Carbon monoxide is especially dangerous because it is incredibly hard to detect. It is odorless and cannot be noticed visually, which means that unless you are vigilant or have carbon monoxide detectors, you may not even know there is a problem. That being said, there are a few clues that can signal that you have got a serious leak occurring.
What is Carbon Monoxide Poisoning?
Carbon monoxide (CO) is a tasteless, colorless, odorless gas found in the fumes of fuels that contain carbon, such as wood, coal and gasoline. Carbon monoxide poisoning is a potentially fatal illness that occurs when people breathe in carbon monoxide.
Once inhaled, carbon monoxide passes from your lungs into your bloodstream, where it attaches to the hemoglobin molecules that normally carry oxygen. Oxygen cannot travel on a hemoglobin molecule that already has carbon monoxide attached to it. As exposure continues, the gas hijacks more and more hemoglobin molecules, and the blood gradually loses its ability to carry enough oxygen to meet your body’s needs. Without enough oxygen, individual cells suffocate and die, especially in vital organs such as the brain and heart. Carbon monoxide also can act directly as a poison, interfering with cells’ internal chemical reactions.
Effects of Chronic Exposure to Carbon Monoxide
Chronic exposure to carbon monoxide can have extremely serious long-term effects, depending on the extent of poisoning. The section of the brain known as the hippocampus is responsible for the formation of new memories and is particularly susceptible to damage.
Up to 40% of people who have suffered from carbon monoxide poisoning experience problems such as amnesia, headaches, memory loss, personality and behavioral changes, loss of bladder and muscle control, and impaired vision and coordination. These effects do not always present themselves immediately and can occur several weeks or more after exposure. Whilst the majority of people suffering from long-term effects of carbon monoxide poisoning recover with time, some people suffer permanent effects, particularly when it comes to organ and brain damage.
Symptoms of Carbon Monoxide Poisoning
Carbon monoxide poisoning can be particularly dangerous for people who are sleeping or intoxicated. People may have irreversible brain damage or even die before anyone realizes there’s a problem.
Early symptoms of exposure to CO, after breathing it for a short time, include:
- Dull headache
- Shortness of breath during mild exertion
- Weakness or fatigue
Continued exposure to CO may result in:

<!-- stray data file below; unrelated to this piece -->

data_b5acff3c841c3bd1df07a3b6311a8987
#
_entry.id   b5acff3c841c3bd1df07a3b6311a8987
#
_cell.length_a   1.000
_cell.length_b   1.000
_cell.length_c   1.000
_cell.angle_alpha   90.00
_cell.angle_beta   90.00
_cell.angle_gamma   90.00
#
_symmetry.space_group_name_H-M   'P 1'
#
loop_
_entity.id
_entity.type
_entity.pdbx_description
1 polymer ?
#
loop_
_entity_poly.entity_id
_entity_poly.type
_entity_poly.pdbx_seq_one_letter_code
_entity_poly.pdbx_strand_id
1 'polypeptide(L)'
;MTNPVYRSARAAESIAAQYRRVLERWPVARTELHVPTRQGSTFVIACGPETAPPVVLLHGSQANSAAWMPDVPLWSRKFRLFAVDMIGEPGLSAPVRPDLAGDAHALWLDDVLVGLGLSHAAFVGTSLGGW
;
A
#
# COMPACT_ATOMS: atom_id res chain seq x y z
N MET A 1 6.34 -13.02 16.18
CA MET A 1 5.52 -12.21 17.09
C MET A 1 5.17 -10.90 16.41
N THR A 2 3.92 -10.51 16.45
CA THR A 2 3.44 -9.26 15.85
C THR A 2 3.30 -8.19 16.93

- Nausea or vomiting
- Visual disturbances, such as blurred vision
- Difficulty concentrating
Prolonged exposure and lack of medical treatment may lead to serious and long-term effects and may even be life-threatening.
Carbon Monoxide in the Home
A malfunctioning or inappropriately used heating, cooking, or ventilation system in the home can allow leakage of carbon monoxide gas into the air, leaving you breathing toxic gas without knowing it.
Carbon monoxide can come from a number of sources within the home:
- Furnace systems and chimneys with leaks
- Kerosene heaters
- Wood-burning stoves and fireplaces
- Gas ranges
- Appliances fueled by gasoline
- Gas-fueled space heaters
- Fireplaces that are not vented
- Cigarette and pipe smoke
What To Do If You Suspect a Carbon Monoxide Leak
If CO is detected with an alarm device, or if you suspect from your symptoms that you or your family members have been exposed to CO, leave the area of exposure immediately and go to the emergency department. Call the Poison Control Center at 1-800-222-1222 for further instruction. The gas company, oil company or local health authority can provide help in identifying and removing sources of CO contamination.
Preventing Carbon Monoxide Poisoning
Fuel-burning products and engines produce carbon monoxide, as do some chemical products, such as paint strippers. When engines are working properly and CO-producing products are used with appropriate ventilation, they aren’t normally a cause for concern. But when an engine’s exhaust is blocked in some way, or if CO-producing products are used in a closed space, the carbon monoxide can build to dangerous levels.
Follow these recommendations to help prevent carbon monoxide poisoning:
- Install a battery-operated or battery back-up CO alarm in the home and replace the batteries every year.
- Place generators as far from homes as possible (minimum of 25 feet), but also at a safe distance from any nearby dwellings.
- Never leave a car running in the garage or another enclosed space. CO can accumulate even when the garage door is open.
- Never use a generator, grill, camp stove, or other gasoline or charcoal-burning device inside a home, basement, garage, or outside near an open window.
- Never heat homes with a gas oven or by burning charcoal.
- Ensure that fuel-burning space heaters are properly vented.
- Maintain your heating system, water heater, and any gas, oil, or coal burning appliances with annual service appointments with a qualified technician.
- Do not use portable flameless chemical heaters indoors. These types of heaters burn gas and can cause CO to build up inside your home.
- Leave the building and dial 911 if a CO alarm sounds, if CO poisoning is suspected, or if any person begins to feel dizzy, light-headed or nauseous.
- After a major snowstorm, your car’s exhaust pipe may be blocked by snow, causing the gas to back up into the car. To protect yourself and your passengers from carbon monoxide poisoning, avoid being in the car with the engine running when there is a risk of your tail pipe being blocked.
Chances are, you have got a perfectly safe gas furnace system and, if you have carbon monoxide detectors, you are most likely just fine. However, that does not minimize the real danger that carbon monoxide leaks pose to our customers and community. Stay smart and stay vigilant.
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